Washington Post is Blocking Ad Blockers

4103169057_a01c048151_bWith the release of iOS 9 less than a week away, online advertising (as well as the many ways to block it) is on everyone's mind. That includes The Washington Post, which is now experimenting with a drastic response to ad blockers.

Buzzfeed reports that The WP is testing special nag screens that only pop up for visitors that are using ad blocking plugins for their web browser:

It starts with a gentle nudge and ends with a hard block and a demand for cash. The Washington Post has begun intermittently redirecting desktop users to a subscription page if they are using the popular AdBlock software, some readers have reported.

In one case, using Chrome with AdBlock on, the Post had a dialog box redirecting users to enter their email for a free six week subscription. The anti-AdBlock measures don’t seem comprehensive just yet — we were able to view articles after clicking through from a search results link in Firefox with the ad blocking software turned on. But when we clicked through to another article on the site, the redirect screen popped up.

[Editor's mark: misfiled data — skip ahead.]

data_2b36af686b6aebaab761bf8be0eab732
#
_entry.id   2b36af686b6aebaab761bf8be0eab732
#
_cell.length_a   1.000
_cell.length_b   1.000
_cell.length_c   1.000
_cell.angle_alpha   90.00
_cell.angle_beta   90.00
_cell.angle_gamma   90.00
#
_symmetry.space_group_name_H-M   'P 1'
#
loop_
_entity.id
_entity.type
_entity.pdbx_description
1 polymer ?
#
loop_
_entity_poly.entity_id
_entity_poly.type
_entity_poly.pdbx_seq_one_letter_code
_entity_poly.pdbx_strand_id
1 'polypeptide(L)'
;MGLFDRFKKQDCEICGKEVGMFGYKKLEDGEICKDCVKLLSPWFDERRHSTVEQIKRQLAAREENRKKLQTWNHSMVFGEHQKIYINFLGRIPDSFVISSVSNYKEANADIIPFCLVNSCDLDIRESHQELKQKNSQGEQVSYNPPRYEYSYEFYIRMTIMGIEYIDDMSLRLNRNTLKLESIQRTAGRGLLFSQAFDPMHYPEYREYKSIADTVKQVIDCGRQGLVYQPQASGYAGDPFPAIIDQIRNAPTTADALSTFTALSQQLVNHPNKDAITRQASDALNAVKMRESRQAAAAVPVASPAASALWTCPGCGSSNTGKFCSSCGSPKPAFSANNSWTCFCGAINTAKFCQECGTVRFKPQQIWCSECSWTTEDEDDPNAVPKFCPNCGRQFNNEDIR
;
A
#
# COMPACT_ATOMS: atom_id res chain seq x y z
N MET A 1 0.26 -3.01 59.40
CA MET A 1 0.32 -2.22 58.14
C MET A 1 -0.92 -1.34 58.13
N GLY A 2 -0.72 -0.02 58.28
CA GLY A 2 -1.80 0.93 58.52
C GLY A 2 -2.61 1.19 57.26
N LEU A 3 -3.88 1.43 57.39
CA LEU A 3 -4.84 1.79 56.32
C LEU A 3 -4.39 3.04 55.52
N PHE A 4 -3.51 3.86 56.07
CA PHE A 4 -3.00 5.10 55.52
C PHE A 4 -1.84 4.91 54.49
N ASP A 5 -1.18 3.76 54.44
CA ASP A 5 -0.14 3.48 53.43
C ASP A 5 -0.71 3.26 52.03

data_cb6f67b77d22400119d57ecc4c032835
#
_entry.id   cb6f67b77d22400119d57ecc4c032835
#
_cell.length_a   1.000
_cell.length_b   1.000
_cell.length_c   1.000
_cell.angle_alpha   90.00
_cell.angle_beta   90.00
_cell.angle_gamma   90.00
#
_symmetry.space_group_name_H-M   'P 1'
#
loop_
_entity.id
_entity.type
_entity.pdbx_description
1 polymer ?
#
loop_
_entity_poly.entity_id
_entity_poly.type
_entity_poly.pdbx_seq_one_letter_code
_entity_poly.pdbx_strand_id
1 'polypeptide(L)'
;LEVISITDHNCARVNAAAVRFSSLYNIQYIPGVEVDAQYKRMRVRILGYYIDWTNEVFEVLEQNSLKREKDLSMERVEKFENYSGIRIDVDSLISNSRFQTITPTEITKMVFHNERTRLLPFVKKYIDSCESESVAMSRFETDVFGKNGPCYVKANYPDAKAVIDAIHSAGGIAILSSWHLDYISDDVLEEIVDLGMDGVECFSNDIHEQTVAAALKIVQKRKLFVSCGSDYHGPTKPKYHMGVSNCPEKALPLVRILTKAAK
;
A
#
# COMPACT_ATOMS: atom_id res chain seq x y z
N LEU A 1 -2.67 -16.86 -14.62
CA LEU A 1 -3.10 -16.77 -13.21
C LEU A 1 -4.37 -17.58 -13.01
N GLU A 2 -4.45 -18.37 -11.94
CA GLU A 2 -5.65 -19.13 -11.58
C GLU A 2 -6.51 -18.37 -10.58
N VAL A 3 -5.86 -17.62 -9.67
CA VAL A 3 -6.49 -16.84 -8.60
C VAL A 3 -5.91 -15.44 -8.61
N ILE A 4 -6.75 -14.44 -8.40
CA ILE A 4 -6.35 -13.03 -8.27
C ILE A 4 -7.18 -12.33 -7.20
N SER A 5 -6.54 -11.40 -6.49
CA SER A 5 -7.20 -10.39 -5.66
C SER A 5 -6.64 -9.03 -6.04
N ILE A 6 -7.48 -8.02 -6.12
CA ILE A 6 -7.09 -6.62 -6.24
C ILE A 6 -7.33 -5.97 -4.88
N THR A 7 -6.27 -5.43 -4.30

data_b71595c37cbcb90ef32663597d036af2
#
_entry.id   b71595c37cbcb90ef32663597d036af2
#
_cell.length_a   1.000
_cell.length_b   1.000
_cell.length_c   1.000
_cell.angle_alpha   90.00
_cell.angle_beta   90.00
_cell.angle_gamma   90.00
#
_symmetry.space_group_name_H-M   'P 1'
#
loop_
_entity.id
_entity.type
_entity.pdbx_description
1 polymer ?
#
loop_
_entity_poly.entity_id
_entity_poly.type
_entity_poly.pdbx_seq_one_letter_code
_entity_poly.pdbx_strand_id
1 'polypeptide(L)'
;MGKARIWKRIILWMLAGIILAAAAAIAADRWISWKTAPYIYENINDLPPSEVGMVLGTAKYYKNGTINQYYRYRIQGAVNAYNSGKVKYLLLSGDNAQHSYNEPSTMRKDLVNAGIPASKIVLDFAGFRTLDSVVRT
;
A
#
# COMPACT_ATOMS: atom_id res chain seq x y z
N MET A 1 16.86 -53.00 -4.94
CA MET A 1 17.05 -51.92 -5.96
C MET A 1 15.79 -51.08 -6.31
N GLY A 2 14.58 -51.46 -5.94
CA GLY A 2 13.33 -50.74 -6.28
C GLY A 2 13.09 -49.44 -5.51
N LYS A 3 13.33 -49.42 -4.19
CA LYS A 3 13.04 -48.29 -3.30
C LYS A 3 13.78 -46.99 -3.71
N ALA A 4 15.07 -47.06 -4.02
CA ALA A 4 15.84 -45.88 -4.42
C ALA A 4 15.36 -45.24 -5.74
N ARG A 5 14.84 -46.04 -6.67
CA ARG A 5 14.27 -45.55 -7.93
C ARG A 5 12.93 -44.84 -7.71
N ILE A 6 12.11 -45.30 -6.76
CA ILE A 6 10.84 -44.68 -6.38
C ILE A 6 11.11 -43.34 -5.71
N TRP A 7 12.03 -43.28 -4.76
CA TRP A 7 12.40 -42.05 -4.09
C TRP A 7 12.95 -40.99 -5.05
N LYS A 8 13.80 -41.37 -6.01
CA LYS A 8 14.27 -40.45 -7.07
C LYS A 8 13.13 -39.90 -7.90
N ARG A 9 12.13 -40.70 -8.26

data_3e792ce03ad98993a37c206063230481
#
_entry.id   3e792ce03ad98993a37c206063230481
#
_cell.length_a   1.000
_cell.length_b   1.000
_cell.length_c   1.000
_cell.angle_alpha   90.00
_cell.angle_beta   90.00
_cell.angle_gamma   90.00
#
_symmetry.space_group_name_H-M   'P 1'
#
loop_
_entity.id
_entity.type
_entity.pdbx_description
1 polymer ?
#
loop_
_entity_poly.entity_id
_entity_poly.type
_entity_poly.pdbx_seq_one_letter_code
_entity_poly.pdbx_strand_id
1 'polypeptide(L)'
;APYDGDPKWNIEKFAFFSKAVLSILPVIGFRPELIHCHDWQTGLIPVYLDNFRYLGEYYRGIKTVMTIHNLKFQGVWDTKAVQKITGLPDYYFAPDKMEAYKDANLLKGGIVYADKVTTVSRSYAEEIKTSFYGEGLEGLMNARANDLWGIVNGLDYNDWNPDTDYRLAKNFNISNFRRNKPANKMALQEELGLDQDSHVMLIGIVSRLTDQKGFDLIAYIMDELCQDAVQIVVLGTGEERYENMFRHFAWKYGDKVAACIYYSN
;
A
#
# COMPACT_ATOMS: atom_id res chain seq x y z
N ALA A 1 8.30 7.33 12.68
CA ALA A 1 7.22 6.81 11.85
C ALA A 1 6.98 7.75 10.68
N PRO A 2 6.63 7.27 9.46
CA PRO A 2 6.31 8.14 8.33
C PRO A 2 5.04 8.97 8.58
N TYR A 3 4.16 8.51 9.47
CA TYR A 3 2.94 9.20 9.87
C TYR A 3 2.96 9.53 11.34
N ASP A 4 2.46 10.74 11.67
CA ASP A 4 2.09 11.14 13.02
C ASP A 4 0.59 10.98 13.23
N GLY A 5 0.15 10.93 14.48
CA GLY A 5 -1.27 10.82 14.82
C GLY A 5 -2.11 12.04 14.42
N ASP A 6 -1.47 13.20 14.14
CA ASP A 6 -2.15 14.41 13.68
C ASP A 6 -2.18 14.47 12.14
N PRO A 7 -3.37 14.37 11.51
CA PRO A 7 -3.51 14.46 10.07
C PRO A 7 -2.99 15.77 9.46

I think Buzzfeed is misinterpreting some of what's going on here, but not all. Like many sites, The WP is pushing people to get subscriptions, and they're also trying to get you to sign up to a newsletter.

That is a common activity, and The WP's metered paywall (with its limit of five free articles each month) is also fairly common.

But this is not so common:

the washington post ad blocker

Nor is this:

the washington post ad blocker

While I have not seen these pop-ups myself, I can add that this kind of trick is simple on a technical level. I've looked at adding similar popups to this blog, but passed because they were too annoying.

The Washing ton Post has a different view, and the paper has confirmed its attack on its readers.

"Many people already receive our journalism for free online, with digital advertising paying only a portion of the cost,” a The Washington Post spokesperson told BuzzFeed. "Without income via subscriptions or advertising, we are unable to deliver the journalism that people coming to our site expect from us. We are currently running a test using a few different approaches to see what moves these readers to either enable ads on The Washington Post, or subscribe."

In short, The Washington Post is thinking about going nuclear on its readers, just like the advertiser trade groups want them to do.

When Jeff Bezos bought The Washington Post in the summer of 2013, he said he was going to make changes to the paper so it could thrive in the modern era.

Apparently those changes include fighting with the newspaper's customers rather than changing the newspaper so its goals were the same as readers' goals.

Given that Amazon is a customer-centric company, this comes as a surprise. This is more of a tactic I would expect out of the RIAA, and not Jeff Bezos.